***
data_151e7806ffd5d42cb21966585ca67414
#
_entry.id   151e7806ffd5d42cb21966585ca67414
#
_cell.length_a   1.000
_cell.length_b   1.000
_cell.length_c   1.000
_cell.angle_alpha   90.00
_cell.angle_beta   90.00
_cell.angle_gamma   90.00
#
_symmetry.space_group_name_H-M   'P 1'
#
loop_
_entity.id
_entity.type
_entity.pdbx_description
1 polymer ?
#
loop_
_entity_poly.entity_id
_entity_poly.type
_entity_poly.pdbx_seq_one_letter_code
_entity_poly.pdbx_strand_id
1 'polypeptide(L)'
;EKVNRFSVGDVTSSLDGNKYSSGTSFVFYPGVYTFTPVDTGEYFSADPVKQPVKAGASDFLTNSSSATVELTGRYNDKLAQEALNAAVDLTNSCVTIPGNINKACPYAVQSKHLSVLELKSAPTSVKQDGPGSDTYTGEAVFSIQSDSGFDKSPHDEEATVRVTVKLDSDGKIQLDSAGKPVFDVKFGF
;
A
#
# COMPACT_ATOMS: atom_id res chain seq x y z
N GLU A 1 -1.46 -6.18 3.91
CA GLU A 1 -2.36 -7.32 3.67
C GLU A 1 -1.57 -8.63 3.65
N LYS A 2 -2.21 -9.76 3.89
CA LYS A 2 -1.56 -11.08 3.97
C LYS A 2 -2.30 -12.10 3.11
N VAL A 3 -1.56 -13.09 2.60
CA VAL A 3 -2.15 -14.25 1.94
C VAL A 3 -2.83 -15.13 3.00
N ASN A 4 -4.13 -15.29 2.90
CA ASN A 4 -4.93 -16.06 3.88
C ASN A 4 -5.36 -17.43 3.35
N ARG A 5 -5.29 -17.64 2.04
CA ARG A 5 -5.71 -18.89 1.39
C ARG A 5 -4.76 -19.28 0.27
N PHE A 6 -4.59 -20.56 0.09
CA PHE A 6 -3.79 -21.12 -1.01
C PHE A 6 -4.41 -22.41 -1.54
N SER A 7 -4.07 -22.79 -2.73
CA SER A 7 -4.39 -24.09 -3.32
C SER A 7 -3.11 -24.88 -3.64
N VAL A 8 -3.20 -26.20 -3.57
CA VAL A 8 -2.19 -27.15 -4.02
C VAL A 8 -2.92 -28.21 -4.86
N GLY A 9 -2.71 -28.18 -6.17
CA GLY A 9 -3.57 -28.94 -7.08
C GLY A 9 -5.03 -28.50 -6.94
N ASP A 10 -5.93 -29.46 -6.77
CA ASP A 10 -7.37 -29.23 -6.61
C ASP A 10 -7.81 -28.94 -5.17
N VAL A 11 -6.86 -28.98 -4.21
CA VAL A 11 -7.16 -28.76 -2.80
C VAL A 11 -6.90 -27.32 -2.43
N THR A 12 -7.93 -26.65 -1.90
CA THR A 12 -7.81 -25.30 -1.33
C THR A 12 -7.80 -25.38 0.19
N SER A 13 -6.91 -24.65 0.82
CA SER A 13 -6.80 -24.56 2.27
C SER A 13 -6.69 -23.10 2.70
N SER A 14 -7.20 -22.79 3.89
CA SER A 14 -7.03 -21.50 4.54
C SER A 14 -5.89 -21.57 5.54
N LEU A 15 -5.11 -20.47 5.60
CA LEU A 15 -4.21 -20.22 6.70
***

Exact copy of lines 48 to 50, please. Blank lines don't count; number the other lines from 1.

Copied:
C PHE A 6 -4.41 -22.41 -1.54
N SER A 7 -4.07 -22.79 -2.73
CA SER A 7 -4.39 -24.09 -3.32